Welcome back from what we’re guessing wasn’t the greatest holiday season of your life, but was hopefully relaxing and full of at least some of the people and activities you love (even if you could only experience them virtually). While it’s certainly a relief to finally be able to say that 2020 is behind us, the truth is that we’ve still got a long road ahead as we await vaccines and Trump shoving off at the same time that the virus and its cursed new variant rages while thousands of businesses, including most cultural institutions, remain shuttered or at least severely hobbled for the near term. To top off all that, it’s January, a month that is known for being long, cold, dark, and frequently booze-free, even in a typical year, so the need for some artistic and creative stimulus is especially intense.
Here are some of the things we’re looking forward to this month, which we hope will provide that extra little spark to push us through this wintry month and closer to the return of in-person entertainment, the prospect of which is the carrot on the stick keeping me couch-bound and masked up for the time being. Enjoy and stay safe!
1. Under the Radar Festival, Jan. 6-17
The Public Theater’s Under the Radar Festival, which has historically been a launching pad for rising stars in new theater, has had to change things up this year, and the results seem like they might be pretty interesting. The festival, which runs from January 6-17, has gone digital and is free for the first time ever. Viewers can experience performances in various formats, including live-streaming, on-demand streaming, and even one piece, entitled A Thousand Ways, which will be performed over the telephone.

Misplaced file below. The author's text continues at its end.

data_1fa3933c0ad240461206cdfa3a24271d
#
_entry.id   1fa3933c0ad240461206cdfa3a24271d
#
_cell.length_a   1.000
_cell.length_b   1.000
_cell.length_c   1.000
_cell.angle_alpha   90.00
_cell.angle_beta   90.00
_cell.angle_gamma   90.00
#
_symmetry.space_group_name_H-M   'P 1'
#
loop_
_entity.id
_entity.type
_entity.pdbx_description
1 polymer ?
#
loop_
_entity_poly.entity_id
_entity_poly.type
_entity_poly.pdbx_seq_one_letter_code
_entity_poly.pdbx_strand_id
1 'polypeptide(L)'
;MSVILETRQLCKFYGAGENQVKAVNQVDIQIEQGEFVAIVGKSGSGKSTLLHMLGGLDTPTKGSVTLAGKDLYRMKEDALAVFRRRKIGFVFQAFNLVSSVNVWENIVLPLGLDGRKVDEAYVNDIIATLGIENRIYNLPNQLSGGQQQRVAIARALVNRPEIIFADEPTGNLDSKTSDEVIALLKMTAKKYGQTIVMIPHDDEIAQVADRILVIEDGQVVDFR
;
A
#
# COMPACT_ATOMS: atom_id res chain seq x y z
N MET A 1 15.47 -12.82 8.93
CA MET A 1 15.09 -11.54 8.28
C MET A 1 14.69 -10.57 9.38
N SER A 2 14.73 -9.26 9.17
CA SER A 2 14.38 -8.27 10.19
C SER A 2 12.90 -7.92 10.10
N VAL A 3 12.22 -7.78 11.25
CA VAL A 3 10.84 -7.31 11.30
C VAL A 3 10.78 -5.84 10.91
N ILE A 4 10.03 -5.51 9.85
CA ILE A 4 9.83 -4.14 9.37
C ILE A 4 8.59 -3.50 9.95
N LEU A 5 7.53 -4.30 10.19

2. Mr. Mayor, Jan. 7
Tina Fey is forever my hero, and after watching Soul on Disney+ on New Year’s Day, I’m even more excited that she and her longtime writing partner, Robert Carlock, have a new project premiering this month on NBC. Mr. Mayor is about a retired businessman who is elected mayor of Los Angeles, and the early reviews are very promising (also, not for nothing, Ted Danson and Holly Hunter star). The prospect of experiencing that 30 Rock-level joke writing magic again is enough to get me over the hump of my general disdain for network TV, and it might just be the antidote for the bleak January that lies ahead. There’s also a pleasant novelty to being able to look forward to a new episode every week, instead of binging all of a show at once, especially right now.
3. White Feminism launch, Jan. 7
Former Jezebel editor-in-chief Koa Beck’s timely new book, White Feminism: From the Suffragettes to Influencers and Who They Leave Behind, is a thorough exploration of the history of feminism, its commodification by corporate America, and the groups of people who have been traditionally shut out of it, especially women of color. On January 7, Beck will appear at a virtual release event being thrown by Books Are Magic!, and will be discussing these themes with writer and podcast host Rebecca Carroll. Expect to laugh, but also to have your ideas about what feminism is and can be challenged in new ways.
4. Pretend It’s A City, Jan. 8